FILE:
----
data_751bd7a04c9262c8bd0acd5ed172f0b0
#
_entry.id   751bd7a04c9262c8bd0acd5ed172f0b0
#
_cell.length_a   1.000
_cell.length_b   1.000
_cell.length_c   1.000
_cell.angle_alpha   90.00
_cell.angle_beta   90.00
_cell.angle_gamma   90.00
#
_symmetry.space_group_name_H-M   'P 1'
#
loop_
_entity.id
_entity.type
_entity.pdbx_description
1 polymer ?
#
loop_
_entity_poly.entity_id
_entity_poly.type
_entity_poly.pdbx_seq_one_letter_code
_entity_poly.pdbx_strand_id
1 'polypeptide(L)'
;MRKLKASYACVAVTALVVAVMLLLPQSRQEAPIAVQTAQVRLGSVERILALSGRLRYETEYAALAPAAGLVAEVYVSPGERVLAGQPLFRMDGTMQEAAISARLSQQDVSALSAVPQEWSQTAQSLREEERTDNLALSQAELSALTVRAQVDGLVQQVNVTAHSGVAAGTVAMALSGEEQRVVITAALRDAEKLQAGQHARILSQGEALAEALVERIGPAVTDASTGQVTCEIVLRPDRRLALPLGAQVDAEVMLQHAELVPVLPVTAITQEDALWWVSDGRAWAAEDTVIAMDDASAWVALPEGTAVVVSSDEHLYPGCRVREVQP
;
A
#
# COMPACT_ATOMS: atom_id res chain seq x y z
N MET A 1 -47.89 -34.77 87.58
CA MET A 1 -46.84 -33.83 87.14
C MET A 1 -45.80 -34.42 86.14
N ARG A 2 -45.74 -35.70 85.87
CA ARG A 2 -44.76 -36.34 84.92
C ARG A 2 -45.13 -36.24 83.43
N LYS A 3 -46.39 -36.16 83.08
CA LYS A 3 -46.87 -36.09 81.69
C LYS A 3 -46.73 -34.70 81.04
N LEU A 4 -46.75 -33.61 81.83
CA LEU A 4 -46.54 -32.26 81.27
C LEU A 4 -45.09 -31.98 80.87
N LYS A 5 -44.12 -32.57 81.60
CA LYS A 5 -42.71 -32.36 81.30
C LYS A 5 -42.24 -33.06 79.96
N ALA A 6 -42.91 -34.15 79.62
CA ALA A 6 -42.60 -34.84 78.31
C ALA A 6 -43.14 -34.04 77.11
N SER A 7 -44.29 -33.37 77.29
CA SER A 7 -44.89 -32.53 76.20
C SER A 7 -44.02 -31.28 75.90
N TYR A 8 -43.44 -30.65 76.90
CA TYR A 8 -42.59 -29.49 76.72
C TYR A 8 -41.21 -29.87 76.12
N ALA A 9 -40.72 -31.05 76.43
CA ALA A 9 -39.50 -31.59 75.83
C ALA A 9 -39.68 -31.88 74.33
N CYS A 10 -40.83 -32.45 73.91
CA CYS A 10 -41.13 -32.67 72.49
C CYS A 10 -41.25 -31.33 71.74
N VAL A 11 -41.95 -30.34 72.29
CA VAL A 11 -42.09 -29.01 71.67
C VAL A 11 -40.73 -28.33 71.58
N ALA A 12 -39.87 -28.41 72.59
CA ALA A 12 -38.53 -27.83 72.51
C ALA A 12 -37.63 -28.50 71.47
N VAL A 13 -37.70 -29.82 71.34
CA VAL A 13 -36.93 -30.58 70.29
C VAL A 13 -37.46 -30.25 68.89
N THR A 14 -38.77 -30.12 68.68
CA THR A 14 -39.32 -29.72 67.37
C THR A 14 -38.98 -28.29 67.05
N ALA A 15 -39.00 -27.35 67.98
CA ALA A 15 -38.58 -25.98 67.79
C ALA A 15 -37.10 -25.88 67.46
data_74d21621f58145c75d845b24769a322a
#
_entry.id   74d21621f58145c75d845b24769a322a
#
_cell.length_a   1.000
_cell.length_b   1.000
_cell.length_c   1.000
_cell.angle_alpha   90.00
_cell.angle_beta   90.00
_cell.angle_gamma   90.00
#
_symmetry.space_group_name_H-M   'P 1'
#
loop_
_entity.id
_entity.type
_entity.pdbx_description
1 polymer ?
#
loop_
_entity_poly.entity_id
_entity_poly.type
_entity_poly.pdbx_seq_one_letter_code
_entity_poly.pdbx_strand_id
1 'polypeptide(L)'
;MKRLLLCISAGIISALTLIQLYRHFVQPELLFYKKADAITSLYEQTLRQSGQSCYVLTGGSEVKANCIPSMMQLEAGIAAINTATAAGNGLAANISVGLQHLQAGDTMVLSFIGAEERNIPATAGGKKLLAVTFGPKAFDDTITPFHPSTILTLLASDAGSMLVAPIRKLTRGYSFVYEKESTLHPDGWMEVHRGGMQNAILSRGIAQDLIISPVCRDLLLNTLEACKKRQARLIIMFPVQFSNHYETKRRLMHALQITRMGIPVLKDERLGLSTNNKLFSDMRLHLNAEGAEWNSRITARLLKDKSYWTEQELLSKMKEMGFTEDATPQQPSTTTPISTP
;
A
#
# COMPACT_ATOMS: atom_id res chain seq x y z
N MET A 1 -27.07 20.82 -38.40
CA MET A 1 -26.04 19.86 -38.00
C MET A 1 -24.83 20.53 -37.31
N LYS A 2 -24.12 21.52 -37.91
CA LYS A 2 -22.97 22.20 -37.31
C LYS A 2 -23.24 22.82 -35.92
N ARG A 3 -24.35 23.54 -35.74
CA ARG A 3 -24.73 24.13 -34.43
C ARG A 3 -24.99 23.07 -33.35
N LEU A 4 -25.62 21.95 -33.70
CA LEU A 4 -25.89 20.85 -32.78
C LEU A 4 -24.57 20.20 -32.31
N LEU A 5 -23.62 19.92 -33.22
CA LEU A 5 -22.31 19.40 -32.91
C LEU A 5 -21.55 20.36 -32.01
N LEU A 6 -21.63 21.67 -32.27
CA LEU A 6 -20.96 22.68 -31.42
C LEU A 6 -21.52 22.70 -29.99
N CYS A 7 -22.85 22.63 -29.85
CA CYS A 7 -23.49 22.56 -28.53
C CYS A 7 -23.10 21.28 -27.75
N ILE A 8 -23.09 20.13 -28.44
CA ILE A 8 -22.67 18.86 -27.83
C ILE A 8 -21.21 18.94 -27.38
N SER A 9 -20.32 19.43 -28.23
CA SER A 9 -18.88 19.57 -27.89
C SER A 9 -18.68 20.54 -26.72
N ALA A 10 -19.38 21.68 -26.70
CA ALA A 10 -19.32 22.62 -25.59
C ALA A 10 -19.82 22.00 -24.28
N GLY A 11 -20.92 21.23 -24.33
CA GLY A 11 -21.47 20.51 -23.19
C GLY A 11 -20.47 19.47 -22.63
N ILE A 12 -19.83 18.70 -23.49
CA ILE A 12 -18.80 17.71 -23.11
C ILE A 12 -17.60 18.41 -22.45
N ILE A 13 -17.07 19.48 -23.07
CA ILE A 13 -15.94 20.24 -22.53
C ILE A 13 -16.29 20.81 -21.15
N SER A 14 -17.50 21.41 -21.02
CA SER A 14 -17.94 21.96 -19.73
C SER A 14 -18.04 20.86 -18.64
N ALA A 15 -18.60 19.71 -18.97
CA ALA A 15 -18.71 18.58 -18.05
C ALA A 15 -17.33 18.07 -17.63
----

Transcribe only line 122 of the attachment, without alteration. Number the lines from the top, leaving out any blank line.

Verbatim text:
CA LEU A 6 -20.96 22.68 -31.42